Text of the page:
The first thing he actually says to me is "You like to go to conferences and sit in the back?"  Hey buddy don’t judge me. It was true. I was sitting in a quieter area with tables with people doing work and Brandon sat next to me. So he was in the back too technically. "Yes, I'm a writer, I like quiet spots,” I tell him. “Oh you’re a writer, that’s cool.” We start chatting.

He's 24 and flew in that morning from Ohio. He’s looking at starting a company in the bio-tech x defense space. Brandon asks me about the whole writing thing and I tell him about my newsletter and how I ghostwrite for founders and VCs. “Wait, there’s ghostwriters that do that, I’ve always wondered how busy founders have the time to write posts all day.” I feel like I’ve just given him the red pill. He knows the truth.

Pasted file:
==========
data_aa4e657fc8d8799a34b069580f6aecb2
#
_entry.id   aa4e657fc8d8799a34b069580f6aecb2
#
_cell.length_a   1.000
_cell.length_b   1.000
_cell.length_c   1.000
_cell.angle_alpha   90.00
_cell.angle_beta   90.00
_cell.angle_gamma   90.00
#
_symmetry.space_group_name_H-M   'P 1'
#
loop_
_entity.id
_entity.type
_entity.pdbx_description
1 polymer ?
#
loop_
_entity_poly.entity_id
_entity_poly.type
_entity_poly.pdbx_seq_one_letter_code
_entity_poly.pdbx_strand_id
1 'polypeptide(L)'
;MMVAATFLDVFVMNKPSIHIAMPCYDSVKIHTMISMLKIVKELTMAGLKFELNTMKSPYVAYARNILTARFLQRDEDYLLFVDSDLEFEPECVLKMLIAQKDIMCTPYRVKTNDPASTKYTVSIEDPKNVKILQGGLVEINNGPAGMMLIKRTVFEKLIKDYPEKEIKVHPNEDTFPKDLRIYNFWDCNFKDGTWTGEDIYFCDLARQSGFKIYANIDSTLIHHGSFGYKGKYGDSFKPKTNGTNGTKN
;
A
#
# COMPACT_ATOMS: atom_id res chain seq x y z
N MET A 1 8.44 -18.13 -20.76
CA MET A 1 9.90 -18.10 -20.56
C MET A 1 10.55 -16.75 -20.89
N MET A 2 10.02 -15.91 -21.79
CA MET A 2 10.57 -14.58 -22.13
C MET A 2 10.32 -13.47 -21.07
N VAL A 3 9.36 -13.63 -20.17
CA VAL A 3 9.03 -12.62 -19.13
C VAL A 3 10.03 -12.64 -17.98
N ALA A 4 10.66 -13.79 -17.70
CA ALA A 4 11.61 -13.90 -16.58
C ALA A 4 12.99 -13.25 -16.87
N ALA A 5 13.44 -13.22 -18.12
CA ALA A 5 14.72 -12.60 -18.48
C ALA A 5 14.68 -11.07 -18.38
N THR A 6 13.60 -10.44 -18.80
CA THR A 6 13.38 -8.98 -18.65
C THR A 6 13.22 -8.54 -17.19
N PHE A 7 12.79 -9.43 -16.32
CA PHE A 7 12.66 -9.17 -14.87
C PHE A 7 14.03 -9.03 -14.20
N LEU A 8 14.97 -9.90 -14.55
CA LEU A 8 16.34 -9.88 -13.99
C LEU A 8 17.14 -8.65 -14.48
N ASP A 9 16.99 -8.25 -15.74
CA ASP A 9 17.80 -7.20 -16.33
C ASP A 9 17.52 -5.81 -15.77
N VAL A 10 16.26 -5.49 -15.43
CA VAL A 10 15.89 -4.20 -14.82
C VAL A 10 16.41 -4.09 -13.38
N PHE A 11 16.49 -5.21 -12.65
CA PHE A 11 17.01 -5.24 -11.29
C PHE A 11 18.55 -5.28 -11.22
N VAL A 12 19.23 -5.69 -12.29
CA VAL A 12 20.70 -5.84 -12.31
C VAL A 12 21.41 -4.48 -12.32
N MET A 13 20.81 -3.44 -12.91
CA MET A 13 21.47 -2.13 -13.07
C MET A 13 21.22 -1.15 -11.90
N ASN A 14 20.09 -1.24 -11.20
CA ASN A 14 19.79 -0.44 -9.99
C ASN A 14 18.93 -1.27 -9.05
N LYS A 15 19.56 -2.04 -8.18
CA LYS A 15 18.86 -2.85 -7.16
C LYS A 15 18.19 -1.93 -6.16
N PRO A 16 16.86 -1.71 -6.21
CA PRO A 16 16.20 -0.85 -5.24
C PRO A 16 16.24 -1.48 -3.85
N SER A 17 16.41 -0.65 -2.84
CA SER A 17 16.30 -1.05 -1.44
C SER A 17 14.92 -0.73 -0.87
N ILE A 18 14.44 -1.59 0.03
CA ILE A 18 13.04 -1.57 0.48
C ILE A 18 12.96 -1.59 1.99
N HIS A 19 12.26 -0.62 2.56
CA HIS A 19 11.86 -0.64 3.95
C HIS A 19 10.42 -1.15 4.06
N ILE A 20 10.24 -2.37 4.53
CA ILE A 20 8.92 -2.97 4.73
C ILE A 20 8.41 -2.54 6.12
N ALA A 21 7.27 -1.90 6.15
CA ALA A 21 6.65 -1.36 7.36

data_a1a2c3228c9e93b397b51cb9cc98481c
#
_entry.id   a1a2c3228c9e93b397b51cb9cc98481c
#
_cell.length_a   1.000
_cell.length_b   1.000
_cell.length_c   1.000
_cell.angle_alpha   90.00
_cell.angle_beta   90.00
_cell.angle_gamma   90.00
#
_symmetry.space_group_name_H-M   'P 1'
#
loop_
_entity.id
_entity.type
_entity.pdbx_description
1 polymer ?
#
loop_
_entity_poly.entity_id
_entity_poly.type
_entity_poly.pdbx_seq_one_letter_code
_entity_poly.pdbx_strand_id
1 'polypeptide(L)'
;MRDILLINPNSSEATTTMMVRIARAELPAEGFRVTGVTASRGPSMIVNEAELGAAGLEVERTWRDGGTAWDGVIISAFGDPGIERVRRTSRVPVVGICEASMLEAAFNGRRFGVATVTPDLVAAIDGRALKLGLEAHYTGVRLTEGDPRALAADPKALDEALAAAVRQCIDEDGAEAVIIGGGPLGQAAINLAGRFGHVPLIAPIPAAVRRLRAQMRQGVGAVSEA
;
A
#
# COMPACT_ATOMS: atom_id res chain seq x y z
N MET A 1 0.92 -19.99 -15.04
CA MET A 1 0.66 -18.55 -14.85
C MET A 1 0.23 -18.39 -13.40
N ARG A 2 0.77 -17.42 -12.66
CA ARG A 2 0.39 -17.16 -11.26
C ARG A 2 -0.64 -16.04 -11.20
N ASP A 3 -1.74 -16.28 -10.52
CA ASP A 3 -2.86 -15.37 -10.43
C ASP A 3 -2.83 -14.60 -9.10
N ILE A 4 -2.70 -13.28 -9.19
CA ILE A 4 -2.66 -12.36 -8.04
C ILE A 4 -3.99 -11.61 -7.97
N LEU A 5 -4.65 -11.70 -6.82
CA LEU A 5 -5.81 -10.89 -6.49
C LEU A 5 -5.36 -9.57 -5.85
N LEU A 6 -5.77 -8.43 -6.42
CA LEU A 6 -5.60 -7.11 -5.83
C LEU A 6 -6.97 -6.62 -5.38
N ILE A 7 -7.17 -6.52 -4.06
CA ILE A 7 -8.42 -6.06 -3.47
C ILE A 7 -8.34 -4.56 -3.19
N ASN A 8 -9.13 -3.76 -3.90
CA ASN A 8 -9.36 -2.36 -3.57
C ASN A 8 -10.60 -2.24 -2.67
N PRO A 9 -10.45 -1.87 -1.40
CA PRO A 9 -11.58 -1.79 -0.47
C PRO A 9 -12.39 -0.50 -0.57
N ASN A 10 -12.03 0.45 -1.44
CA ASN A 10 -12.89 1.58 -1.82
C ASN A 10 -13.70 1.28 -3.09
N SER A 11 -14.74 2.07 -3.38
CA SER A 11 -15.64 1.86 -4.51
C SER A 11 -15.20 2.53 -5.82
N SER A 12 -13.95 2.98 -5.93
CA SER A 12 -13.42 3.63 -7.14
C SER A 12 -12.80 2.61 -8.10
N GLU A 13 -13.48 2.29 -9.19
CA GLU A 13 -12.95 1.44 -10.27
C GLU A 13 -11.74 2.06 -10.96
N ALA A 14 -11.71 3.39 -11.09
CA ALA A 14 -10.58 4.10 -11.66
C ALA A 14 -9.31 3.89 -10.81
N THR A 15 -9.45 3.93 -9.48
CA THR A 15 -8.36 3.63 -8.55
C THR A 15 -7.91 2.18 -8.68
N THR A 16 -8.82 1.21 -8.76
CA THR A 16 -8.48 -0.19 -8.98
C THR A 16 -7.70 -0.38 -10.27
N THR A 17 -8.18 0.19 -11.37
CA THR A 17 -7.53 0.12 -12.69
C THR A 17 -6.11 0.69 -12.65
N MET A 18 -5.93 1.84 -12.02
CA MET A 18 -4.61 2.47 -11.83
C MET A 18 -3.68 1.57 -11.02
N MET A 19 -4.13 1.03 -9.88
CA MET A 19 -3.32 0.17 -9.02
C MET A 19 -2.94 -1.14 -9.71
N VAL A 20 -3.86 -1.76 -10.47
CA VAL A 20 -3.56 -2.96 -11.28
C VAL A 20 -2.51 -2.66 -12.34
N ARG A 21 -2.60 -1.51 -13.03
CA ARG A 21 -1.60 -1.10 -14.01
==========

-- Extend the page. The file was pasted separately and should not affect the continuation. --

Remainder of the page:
Brandon follows me on Twitter and I see his bio which is “Pecca fortiter, sed crede fortius.” He tells me it means "Sin bravely, but believe more bravely" which is basically the most badass thing I’ve ever heard. We start talking about moral relativism and Nietzsche and how there is a good and evil in the world, and he was sick of working for boring software companies not doing much and he wanted to build in the defense industry so he could help the forces of good.

We are ushered into the conference auditorium at which point an entrance video turns on. Words and images flash across the screen along with EDM music. We see weapons from Anduril, supersonic planes from Hermeus, the logo for Founders Fund, and then the words "American Dynamism". The music silences and the creator of the term “American Dynamism” walks out.